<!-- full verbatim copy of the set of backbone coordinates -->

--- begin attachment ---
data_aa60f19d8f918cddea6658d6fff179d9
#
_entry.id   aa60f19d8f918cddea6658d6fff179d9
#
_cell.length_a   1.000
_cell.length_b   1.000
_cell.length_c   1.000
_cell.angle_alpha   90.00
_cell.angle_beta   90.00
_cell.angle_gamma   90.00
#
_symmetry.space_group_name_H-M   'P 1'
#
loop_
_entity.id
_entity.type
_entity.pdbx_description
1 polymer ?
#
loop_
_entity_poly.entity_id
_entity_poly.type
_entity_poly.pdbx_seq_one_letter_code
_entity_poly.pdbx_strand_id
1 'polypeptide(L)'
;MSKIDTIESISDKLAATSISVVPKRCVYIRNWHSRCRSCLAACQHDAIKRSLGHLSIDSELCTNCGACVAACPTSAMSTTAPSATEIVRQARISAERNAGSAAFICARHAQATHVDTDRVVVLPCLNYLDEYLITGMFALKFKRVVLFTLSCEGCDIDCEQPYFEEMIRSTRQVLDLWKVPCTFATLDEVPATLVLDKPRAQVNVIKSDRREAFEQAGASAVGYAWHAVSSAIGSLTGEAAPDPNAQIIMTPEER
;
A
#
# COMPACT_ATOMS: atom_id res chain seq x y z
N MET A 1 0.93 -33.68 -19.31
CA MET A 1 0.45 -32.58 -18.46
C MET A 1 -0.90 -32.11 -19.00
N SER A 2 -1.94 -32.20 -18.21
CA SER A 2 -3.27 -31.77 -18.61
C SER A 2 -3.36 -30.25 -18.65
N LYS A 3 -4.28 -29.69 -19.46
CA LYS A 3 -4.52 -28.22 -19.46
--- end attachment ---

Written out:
data_aa60f19d8f918cddea6658d6fff179d9
#
_entry.id   aa60f19d8f918cddea6658d6fff179d9
#
_cell.length_a   1.000
_cell.length_b   1.000
_cell.length_c   1.000
_cell.angle_alpha   90.00
_cell.angle_beta   90.00
_cell.angle_gamma   90.00
#
_symmetry.space_group_name_H-M   'P 1'
#
loop_
_entity.id
_entity.type
_entity.pdbx_description
1 polymer ?
#
loop_
_entity_poly.entity_id
_entity_poly.type
_entity_poly.pdbx_seq_one_letter_code
_entity_poly.pdbx_strand_id
1 'polypeptide(L)'
;MSKIDTIESISDKLAATSISVVPKRCVYIRNWHSRCRSCLAACQHDAIKRSLGHLSIDSELCTNCGACVAACPTSAMSTTAPSATEIVRQARISAERNAGSAAFICARHAQATHVDTDRVVVLPCLNYLDEYLITGMFALKFKRVVLFTLSCEGCDIDCEQPYFEEMIRSTRQVLDLWKVPCTFATLDEVPATLVLDKPRAQVNVIKSDRREAFEQAGASAVGYAWHAVSSAIGSLTGEAAPDPNAQIIMTPEER
;
A
#
# COMPACT_ATOMS: atom_id res chain seq x y z
N MET A 1 0.93 -33.68 -19.31
CA MET A 1 0.45 -32.58 -18.46
C MET A 1 -0.90 -32.11 -19.00
N SER A 2 -1.94 -32.20 -18.21
CA SER A 2 -3.27 -31.77 -18.61
C SER A 2 -3.36 -30.25 -18.65
N LYS A 3 -4.28 -29.69 -19.46
CA LYS A 3 -4.52 -28.22 -19.46